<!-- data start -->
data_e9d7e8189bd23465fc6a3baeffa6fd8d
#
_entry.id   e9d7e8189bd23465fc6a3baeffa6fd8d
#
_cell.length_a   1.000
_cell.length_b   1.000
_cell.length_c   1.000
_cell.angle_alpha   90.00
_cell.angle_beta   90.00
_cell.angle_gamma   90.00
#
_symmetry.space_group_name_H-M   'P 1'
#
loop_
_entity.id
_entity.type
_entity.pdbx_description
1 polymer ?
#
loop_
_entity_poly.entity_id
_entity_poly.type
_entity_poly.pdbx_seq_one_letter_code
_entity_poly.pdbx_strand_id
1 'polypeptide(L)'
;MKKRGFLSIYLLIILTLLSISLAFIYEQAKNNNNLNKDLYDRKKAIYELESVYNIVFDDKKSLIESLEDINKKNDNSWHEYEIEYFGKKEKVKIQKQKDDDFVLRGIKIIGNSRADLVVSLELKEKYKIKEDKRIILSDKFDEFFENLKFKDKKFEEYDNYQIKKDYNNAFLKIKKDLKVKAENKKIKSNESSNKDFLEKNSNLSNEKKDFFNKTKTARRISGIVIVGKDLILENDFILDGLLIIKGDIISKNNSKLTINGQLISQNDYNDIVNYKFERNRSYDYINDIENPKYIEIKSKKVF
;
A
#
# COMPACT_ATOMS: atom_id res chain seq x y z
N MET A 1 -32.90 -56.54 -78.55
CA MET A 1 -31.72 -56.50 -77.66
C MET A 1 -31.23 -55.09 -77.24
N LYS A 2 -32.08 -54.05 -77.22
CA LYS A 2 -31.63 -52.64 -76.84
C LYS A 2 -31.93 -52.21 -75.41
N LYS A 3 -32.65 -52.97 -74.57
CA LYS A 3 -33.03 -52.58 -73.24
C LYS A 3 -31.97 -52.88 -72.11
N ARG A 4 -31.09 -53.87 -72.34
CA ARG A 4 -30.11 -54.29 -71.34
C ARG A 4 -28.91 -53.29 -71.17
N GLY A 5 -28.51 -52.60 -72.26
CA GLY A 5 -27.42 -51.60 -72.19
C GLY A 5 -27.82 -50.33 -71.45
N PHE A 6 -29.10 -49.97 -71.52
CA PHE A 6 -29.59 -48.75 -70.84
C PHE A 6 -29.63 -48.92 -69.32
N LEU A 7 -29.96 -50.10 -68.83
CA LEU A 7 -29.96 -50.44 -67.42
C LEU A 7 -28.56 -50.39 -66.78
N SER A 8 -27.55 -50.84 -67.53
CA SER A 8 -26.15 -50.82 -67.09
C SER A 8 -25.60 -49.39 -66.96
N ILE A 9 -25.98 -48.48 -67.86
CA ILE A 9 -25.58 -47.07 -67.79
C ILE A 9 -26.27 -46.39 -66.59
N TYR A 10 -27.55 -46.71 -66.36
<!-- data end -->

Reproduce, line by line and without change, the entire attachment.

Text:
data_e9d7e8189bd23465fc6a3baeffa6fd8d
#
_entry.id   e9d7e8189bd23465fc6a3baeffa6fd8d
#
_cell.length_a   1.000
_cell.length_b   1.000
_cell.length_c   1.000
_cell.angle_alpha   90.00
_cell.angle_beta   90.00
_cell.angle_gamma   90.00
#
_symmetry.space_group_name_H-M   'P 1'
#
loop_
_entity.id
_entity.type
_entity.pdbx_description
1 polymer ?
#
loop_
_entity_poly.entity_id
_entity_poly.type
_entity_poly.pdbx_seq_one_letter_code
_entity_poly.pdbx_strand_id
1 'polypeptide(L)'
;MKKRGFLSIYLLIILTLLSISLAFIYEQAKNNNNLNKDLYDRKKAIYELESVYNIVFDDKKSLIESLEDINKKNDNSWHEYEIEYFGKKEKVKIQKQKDDDFVLRGIKIIGNSRADLVVSLELKEKYKIKEDKRIILSDKFDEFFENLKFKDKKFEEYDNYQIKKDYNNAFLKIKKDLKVKAENKKIKSNESSNKDFLEKNSNLSNEKKDFFNKTKTARRISGIVIVGKDLILENDFILDGLLIIKGDIISKNNSKLTINGQLISQNDYNDIVNYKFERNRSYDYINDIENPKYIEIKSKKVF
;
A
#
# COMPACT_ATOMS: atom_id res chain seq x y z
N MET A 1 -32.90 -56.54 -78.55
CA MET A 1 -31.72 -56.50 -77.66
C MET A 1 -31.23 -55.09 -77.24
N LYS A 2 -32.08 -54.05 -77.22
CA LYS A 2 -31.63 -52.64 -76.84
C LYS A 2 -31.93 -52.21 -75.41
N LYS A 3 -32.65 -52.97 -74.57
CA LYS A 3 -33.03 -52.58 -73.24
C LYS A 3 -31.97 -52.88 -72.11
N ARG A 4 -31.09 -53.87 -72.34
CA ARG A 4 -30.11 -54.29 -71.34
C ARG A 4 -28.91 -53.29 -71.17
N GLY A 5 -28.51 -52.60 -72.26
CA GLY A 5 -27.42 -51.60 -72.19
C GLY A 5 -27.82 -50.33 -71.45
N PHE A 6 -29.10 -49.97 -71.52
CA PHE A 6 -29.59 -48.75 -70.84
C PHE A 6 -29.63 -48.92 -69.32
N LEU A 7 -29.96 -50.10 -68.83
CA LEU A 7 -29.96 -50.44 -67.42
C LEU A 7 -28.56 -50.39 -66.78
N SER A 8 -27.55 -50.84 -67.53
CA SER A 8 -26.15 -50.82 -67.09
C SER A 8 -25.60 -49.39 -66.96
N ILE A 9 -25.98 -48.48 -67.86
CA ILE A 9 -25.58 -47.07 -67.79
C ILE A 9 -26.27 -46.39 -66.59
N TYR A 10 -27.55 -46.71 -66.36